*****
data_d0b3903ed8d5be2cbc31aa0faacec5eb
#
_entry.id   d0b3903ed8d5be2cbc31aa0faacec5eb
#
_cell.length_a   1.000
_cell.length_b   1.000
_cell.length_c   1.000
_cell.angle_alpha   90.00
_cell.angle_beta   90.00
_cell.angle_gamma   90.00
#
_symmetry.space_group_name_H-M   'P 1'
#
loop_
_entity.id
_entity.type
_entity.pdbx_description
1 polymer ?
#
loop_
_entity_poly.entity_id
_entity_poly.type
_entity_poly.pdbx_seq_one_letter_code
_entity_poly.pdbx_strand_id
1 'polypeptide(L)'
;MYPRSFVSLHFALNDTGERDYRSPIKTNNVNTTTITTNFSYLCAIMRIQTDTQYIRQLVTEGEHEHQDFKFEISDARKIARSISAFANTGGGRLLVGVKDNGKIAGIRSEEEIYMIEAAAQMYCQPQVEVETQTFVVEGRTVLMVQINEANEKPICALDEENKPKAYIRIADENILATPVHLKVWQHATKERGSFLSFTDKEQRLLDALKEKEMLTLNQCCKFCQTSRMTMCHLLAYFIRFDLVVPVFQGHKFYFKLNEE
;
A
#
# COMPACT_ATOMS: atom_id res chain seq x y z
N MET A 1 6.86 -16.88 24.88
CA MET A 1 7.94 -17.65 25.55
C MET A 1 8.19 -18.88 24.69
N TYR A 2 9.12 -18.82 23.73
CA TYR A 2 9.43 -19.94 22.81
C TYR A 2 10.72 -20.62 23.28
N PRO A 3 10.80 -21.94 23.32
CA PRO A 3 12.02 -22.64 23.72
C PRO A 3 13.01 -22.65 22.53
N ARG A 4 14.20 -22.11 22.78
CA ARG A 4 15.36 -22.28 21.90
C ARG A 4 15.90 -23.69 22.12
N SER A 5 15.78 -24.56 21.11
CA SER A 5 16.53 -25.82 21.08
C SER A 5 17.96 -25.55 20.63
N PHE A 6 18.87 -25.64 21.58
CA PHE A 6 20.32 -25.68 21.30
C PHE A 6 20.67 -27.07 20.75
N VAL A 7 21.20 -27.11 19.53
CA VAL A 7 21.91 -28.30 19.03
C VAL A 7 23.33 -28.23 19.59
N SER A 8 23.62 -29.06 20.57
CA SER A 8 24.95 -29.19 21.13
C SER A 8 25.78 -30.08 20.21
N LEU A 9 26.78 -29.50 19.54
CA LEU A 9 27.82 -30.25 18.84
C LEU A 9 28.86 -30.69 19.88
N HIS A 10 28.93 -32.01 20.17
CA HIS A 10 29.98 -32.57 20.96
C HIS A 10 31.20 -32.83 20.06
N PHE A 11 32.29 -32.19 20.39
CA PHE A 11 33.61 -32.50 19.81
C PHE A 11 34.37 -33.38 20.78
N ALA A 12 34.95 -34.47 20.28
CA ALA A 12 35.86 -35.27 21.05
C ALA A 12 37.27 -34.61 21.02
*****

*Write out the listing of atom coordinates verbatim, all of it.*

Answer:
data_d0b3903ed8d5be2cbc31aa0faacec5eb
#
_entry.id   d0b3903ed8d5be2cbc31aa0faacec5eb
#
_cell.length_a   1.000
_cell.length_b   1.000
_cell.length_c   1.000
_cell.angle_alpha   90.00
_cell.angle_beta   90.00
_cell.angle_gamma   90.00
#
_symmetry.space_group_name_H-M   'P 1'
#
loop_
_entity.id
_entity.type
_entity.pdbx_description
1 polymer ?
#
loop_
_entity_poly.entity_id
_entity_poly.type
_entity_poly.pdbx_seq_one_letter_code
_entity_poly.pdbx_strand_id
1 'polypeptide(L)'
;MYPRSFVSLHFALNDTGERDYRSPIKTNNVNTTTITTNFSYLCAIMRIQTDTQYIRQLVTEGEHEHQDFKFEISDARKIARSISAFANTGGGRLLVGVKDNGKIAGIRSEEEIYMIEAAAQMYCQPQVEVETQTFVVEGRTVLMVQINEANEKPICALDEENKPKAYIRIADENILATPVHLKVWQHATKERGSFLSFTDKEQRLLDALKEKEMLTLNQCCKFCQTSRMTMCHLLAYFIRFDLVVPVFQGHKFYFKLNEE
;
A
#
# COMPACT_ATOMS: atom_id res chain seq x y z
N MET A 1 6.86 -16.88 24.88
CA MET A 1 7.94 -17.65 25.55
C MET A 1 8.19 -18.88 24.69
N TYR A 2 9.12 -18.82 23.73
CA TYR A 2 9.43 -19.94 22.81
C TYR A 2 10.72 -20.62 23.28
N PRO A 3 10.80 -21.94 23.32
CA PRO A 3 12.02 -22.64 23.72
C PRO A 3 13.01 -22.65 22.53
N ARG A 4 14.20 -22.11 22.78
CA ARG A 4 15.36 -22.28 21.90
C ARG A 4 15.90 -23.69 22.12
N SER A 5 15.78 -24.56 21.11
CA SER A 5 16.53 -25.82 21.08
C SER A 5 17.96 -25.55 20.63
N PHE A 6 18.87 -25.64 21.58
CA PHE A 6 20.32 -25.68 21.30
C PHE A 6 20.67 -27.07 20.75
N VAL A 7 21.20 -27.11 19.53
CA VAL A 7 21.91 -28.30 19.03
C VAL A 7 23.33 -28.23 19.59
N SER A 8 23.62 -29.06 20.57
CA SER A 8 24.95 -29.19 21.13
C SER A 8 25.78 -30.08 20.21
N LEU A 9 26.78 -29.50 19.54
CA LEU A 9 27.82 -30.25 18.84
C LEU A 9 28.86 -30.69 19.88
N HIS A 10 28.93 -32.01 20.17
CA HIS A 10 29.98 -32.57 20.96
C HIS A 10 31.20 -32.83 20.06
N PHE A 11 32.29 -32.19 20.39
CA PHE A 11 33.61 -32.50 19.81
C PHE A 11 34.37 -33.38 20.78
N ALA A 12 34.95 -34.47 20.28
CA ALA A 12 35.86 -35.27 21.05
C ALA A 12 37.27 -34.61 21.02